James Perry (journalist)
30 October 1756
|Died||4 December 1821
|Education||Marischal College, Aberdeen|
|Occupation||Journalist and editor|
|Children||Thomas Erskine Perry|
James Perry, born James Pirie (30 October 1756 – 4 December 1821) was a British journalist and newspaper editor.
Admitted to Marischal College, Aberdeen, in 1771, he began studying for the Scottish bar. Forced to abandon his studies after his father's building business failed in 1774, he moved to London in 1777. He became a reporter for The General Advertiser and the London Evening Post, where he raised sales in 1779 by his court reporting from the Portsmouth trial of Admiral Keppel and Admiral Palliser. He established The European Magazine in 1782, leaving it a year later to edit The Gazeteer as "the Paper of the People". In 1790 he managed to become owner and editor of the Morning Chronicle. In 1791–92 he reported from Paris on the progress of the French Revolution. His political influence was sufficient for Pitt and Lord Shelburne to offer him a parliamentary seat, though he refused.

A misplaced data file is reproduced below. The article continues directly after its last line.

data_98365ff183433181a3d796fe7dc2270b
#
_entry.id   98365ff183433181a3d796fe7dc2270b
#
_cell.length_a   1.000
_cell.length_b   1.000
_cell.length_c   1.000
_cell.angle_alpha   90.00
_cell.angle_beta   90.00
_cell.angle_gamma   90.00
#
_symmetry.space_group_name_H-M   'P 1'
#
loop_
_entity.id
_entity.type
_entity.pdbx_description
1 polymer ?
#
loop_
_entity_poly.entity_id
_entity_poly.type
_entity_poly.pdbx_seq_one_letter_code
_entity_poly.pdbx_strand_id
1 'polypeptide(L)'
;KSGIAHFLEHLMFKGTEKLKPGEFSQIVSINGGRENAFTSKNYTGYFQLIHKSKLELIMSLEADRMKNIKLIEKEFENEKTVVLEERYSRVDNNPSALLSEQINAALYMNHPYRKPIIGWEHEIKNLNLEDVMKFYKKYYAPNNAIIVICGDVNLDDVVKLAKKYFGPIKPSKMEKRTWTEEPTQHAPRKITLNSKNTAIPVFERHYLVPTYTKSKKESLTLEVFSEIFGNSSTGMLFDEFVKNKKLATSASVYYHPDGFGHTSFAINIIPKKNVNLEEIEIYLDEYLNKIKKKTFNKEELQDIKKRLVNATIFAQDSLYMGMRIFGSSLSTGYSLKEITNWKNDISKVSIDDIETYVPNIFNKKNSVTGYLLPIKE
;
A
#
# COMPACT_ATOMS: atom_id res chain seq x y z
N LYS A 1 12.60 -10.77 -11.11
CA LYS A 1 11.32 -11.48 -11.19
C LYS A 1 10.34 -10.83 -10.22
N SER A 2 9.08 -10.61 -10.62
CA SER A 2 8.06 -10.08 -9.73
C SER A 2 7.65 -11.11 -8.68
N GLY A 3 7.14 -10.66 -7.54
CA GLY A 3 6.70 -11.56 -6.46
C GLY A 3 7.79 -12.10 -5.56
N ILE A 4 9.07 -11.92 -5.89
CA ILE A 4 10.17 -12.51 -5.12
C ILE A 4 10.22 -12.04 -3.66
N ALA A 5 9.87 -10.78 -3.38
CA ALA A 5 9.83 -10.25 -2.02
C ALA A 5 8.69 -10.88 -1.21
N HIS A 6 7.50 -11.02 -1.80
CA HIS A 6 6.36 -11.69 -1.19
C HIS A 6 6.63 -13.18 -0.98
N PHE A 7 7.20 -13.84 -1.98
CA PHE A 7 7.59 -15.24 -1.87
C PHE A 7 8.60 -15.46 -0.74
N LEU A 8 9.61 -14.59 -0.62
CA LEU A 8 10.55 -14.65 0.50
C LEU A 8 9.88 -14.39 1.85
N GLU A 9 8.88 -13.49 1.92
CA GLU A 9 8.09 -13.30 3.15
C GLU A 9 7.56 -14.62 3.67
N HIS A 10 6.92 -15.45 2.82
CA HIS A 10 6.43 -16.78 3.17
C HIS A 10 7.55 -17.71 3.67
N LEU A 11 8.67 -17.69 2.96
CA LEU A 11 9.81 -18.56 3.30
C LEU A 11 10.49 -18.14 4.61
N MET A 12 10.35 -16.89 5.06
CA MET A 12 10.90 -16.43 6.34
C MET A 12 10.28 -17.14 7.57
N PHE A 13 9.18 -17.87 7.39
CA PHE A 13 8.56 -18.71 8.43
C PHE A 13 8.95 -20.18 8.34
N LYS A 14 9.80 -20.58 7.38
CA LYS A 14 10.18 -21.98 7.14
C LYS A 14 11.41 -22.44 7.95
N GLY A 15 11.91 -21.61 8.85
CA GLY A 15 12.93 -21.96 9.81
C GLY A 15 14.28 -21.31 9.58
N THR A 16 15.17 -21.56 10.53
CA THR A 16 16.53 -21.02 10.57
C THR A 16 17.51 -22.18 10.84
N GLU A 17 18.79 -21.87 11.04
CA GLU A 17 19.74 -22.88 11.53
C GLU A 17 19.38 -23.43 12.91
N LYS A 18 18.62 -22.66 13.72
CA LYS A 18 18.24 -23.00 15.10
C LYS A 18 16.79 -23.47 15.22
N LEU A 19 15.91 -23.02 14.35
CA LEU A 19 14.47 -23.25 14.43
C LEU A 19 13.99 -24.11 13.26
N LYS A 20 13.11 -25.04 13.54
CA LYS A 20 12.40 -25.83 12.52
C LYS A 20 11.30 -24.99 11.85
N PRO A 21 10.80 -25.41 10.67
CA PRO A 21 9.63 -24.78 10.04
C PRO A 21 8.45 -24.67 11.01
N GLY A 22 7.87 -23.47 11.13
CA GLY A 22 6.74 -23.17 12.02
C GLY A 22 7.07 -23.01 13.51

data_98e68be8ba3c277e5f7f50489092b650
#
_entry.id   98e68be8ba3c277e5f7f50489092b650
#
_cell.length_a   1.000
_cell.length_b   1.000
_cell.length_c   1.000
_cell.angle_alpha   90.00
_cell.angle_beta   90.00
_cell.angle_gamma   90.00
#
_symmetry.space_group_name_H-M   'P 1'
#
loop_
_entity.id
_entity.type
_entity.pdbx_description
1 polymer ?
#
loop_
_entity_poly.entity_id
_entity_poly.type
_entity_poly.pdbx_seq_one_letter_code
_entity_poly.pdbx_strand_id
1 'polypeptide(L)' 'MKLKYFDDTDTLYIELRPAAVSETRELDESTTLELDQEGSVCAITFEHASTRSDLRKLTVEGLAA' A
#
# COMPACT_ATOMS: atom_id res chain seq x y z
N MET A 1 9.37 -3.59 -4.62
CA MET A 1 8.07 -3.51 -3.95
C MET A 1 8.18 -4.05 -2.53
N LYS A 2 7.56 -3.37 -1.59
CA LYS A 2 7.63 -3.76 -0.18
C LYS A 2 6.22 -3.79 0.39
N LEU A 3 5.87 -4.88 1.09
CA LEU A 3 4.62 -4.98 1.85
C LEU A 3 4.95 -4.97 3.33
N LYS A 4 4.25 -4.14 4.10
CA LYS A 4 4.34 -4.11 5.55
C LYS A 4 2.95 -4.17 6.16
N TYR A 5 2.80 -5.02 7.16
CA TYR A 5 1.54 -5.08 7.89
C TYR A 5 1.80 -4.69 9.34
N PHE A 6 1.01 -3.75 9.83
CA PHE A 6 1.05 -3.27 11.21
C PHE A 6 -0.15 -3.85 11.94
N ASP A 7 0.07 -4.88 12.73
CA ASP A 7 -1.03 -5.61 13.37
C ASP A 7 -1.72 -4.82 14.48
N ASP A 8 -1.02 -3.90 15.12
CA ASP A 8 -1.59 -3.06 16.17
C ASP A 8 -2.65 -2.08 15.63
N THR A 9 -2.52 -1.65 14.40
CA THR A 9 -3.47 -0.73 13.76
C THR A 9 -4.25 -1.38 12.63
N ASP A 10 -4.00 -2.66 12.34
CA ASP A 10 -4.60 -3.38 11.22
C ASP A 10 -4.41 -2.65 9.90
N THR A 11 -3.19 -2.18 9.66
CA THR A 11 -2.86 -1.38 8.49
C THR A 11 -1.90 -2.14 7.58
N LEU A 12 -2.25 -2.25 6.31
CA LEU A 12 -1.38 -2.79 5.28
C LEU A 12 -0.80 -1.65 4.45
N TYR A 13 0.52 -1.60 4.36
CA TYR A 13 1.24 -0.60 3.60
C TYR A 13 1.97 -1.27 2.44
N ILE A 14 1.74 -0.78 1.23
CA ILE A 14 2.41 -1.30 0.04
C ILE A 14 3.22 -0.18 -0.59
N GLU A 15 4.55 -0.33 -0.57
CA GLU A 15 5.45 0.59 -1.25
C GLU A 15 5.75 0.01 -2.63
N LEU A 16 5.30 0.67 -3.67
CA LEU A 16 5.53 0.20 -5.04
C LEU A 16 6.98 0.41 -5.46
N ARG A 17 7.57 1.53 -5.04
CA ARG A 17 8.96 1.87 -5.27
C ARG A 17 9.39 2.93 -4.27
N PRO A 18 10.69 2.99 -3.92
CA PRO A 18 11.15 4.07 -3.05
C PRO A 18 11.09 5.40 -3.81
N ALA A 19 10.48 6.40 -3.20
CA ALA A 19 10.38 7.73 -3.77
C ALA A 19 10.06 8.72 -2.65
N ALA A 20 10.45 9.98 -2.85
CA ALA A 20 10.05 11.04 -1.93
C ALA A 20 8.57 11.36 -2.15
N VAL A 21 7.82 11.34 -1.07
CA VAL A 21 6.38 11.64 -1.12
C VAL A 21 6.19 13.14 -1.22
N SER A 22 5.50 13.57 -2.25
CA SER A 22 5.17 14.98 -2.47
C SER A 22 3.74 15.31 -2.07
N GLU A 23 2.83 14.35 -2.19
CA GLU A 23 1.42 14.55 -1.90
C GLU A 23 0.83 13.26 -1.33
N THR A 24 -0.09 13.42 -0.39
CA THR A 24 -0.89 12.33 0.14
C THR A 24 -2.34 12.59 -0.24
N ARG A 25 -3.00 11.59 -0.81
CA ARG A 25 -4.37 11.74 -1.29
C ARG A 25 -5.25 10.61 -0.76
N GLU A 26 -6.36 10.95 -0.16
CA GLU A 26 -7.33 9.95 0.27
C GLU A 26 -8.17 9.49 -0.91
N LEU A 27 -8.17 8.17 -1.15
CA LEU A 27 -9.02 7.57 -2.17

Perry's Foxite journalism occasionally led to government prosecution. On two occasions he was acquitted: for printing an advertisement for a Derby meeting of the Society for Constitutional Information in 1792, and for copying a paragraph from Leigh Hunt's Examiner about the Prince of Wales in 1810. However, he was sentenced to three months' imprisonment in Newgate for allegedly libelling the house in 1798.
In August 1798 he married Anne Hull: their eight children included the Indian judge and politician Thomas Erskine Perry (1806–1882). Their daughter, Horatia Ann, married John Crawfurd, and accompanied him on his Mission to Siam and Cochin China from 1821 to 1822.
- John Gorton, A General Biographical Dictionary, new edn, 3 vols, 1841.
- E. A. Smith, "Perry , James (1756–1821)", Oxford Dictionary of National Biography, Oxford University Press, 2004, accessed 19 December 2007.
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